In recent weeks, a lot of people have condemned US president Donald’s Trump’s silence on the xenophobic murder of Srinivas Kuchibhotla, an Indian immigrant. The president finally spoke up, six days later, and many critiqued his response as too little, too late.
Why did he wait so long? And given how often he’s been attacked for his silence on various issues, why does he continue to wait before speaking up?
When linguists discuss the art of conversation, we often reference turn-taking. If only one person is speaking, it’s obvious who holds the floor. When multiple people are speaking at once, it only becomes clear in retrospect who held the floor. But who holds the floor when nobody is speaking? And at what point does a pause become a silence?
Who owns a silence?
Sometimes a silence is heard as belonging to nobody in particular. But more often silence is coupled with an expectation for a particular person to speak. In those cases, the silence “belongs” to that particular person—and other participants in the interaction will treat it that way. Consider what happens if someone is called on by name but does not respond:
“What do you think, Jena?”
What’s likely to come next? Among the possibilities are “Earth to Jena?” “Are you mad?” and “So you don’t like it, then?” Each of these construes the meaning of the silence differently—but all of them treat the silence as a meaningful turn.
Events build on the way silence—or any turn in conversation—is construed, rather than on the speakers’ intentions. A recent example was Warren Beatty’s silence before announcing the Best Picture winner at the 2017 Oscars. His co-presenter interpreted his silence as a teasing attempt to build suspense—but as we later learned, Beatty was unsure how to handle what turned out to be an incorrect cue card.
Like all conversational norms, silence is cultural; it means different things in different places. Even the length of time that differentiates ‘waiting for someone else to finish their turn’ from ‘choosing not to answer’ is cultural, and depends on who you are and where you are.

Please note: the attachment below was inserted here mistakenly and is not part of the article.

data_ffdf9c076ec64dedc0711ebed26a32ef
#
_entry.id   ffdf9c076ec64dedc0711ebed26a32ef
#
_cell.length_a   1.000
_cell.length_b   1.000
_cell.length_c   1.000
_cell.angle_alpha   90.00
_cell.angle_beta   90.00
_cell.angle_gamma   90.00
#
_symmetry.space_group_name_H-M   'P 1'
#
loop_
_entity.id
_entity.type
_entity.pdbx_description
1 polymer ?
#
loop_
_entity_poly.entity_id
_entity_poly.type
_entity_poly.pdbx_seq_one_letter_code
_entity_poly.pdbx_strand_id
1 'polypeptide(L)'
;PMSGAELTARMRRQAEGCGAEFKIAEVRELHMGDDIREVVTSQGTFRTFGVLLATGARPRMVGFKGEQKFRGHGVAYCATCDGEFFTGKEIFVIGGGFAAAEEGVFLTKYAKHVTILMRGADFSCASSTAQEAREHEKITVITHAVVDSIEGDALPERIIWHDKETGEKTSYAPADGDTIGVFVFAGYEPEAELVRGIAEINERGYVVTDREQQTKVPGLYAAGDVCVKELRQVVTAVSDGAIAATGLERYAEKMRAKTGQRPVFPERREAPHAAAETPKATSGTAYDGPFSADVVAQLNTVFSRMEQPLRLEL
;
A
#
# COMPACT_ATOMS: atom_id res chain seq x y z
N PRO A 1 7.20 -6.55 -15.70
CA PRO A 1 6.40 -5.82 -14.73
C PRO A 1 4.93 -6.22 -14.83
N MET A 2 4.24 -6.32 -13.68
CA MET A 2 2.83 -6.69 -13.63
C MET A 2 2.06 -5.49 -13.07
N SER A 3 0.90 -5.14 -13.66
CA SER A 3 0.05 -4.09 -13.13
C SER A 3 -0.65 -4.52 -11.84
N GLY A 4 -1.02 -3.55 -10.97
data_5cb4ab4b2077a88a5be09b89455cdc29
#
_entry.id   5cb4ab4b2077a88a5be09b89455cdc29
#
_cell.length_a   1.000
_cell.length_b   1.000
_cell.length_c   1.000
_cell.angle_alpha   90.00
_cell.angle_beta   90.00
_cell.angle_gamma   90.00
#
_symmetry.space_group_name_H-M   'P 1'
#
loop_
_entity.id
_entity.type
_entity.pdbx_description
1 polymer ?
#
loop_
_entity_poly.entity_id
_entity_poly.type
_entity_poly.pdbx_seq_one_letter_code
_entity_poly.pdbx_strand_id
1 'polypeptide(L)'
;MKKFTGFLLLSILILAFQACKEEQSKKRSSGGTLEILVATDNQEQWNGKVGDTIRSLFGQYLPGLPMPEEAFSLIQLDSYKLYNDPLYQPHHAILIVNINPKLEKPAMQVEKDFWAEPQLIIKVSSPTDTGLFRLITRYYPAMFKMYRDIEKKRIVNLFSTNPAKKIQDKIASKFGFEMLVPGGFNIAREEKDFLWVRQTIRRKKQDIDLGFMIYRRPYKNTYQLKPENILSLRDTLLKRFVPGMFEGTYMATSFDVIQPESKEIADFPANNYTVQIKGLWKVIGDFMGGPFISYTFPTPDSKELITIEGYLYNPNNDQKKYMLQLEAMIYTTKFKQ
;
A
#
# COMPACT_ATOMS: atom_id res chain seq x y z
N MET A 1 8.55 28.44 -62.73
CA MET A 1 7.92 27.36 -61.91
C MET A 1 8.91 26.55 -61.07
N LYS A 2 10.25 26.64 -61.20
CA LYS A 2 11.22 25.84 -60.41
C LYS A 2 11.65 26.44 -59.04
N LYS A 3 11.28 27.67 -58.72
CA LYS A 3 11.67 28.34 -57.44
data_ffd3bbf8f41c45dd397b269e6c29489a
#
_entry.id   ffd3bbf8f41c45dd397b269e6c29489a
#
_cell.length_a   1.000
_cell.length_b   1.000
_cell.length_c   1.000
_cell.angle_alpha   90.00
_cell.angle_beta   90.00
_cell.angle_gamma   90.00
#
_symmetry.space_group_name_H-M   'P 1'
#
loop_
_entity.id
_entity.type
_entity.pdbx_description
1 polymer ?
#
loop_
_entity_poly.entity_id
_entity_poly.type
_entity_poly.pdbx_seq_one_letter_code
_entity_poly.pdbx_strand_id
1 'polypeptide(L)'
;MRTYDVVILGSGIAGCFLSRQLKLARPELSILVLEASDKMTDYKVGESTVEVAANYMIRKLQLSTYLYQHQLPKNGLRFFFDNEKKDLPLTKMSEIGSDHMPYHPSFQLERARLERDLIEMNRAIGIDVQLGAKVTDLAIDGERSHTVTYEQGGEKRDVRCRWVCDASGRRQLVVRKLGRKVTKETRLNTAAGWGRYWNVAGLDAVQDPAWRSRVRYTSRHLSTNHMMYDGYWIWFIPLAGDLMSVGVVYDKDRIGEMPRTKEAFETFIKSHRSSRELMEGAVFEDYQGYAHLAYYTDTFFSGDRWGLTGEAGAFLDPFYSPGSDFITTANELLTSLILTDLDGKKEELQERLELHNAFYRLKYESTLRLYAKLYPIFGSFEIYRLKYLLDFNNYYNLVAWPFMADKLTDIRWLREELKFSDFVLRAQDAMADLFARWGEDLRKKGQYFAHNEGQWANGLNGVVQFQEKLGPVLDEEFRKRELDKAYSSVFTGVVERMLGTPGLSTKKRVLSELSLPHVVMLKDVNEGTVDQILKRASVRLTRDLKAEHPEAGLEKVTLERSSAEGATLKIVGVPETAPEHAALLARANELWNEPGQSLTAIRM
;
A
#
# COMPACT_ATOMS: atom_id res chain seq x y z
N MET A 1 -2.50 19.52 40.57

Consider the American aphorism if you don’t have something nice to say, don’t say it at all. It works in reverse, too: We often understand silence to mean you have nothing nice to say. If you had a positive comment to hand, why wouldn’t you just say it?
Silence as security
And yet silence can provide its own defense:
“Do you like it?”
“So you don’t like it.”
“I didn’t say I didn’t!”
Silence is one way to avoid going on the record. It suggests an unwillingness to commit to any particular response. And that lack of commitment allows for plausible deniability after the fact.
A silence before speaking, whether it’s short or long, communicates hesitation or doubt about the speech that follows. Consider how you’d feel if someone turned to you and said “Your new haircut is [pause] really nice.” You’d doubt if they really liked it, and your doubt would be entirely due to the pause. As Deborah Tannen says in her essay Silence: Anything But, “Whether or not silence is uncomfortable in interaction hinges on whether or not participants feel something should be said, in which case silence is perceived as an omission.”
The president’s silences
Trump’s silences are strategic. Far from learning to speak up more quickly after acts of hate, he is learning just the opposite: that a statement made after a long pause allows him to have his cake and eat it too.
It’s a three-step process:
First, something terrible happens, and people demand the president condemn it or make some sort of statement.
Second, the president does not respond. This silence does not commit him to one position or the other. However, as more and more people call for him to say something in particular, expectations for him to speak grow. As a result, the silence is increasingly understood as a “turn,” rather than the absence of one—and that turn is taken to communicate tacit approval of the opposite stance.
Third, the president eventually speaks up to decry whatever he’s being asked to decry. The delay provides plausible deniability. In response to too-little-too-late critiques, he’s able to say that after we asked him to speak up, he did. What more could we want? And yet the doubt communicated in the silence remains, allowing him to appease those who did not want him to speak up in the first place.
Silence is a powerful tool in Trump’s plausible deniability toolkit. But those of us who oppose him have our own powerful tools: We can continue to hold him accountable for his silences, even after he finally speaks.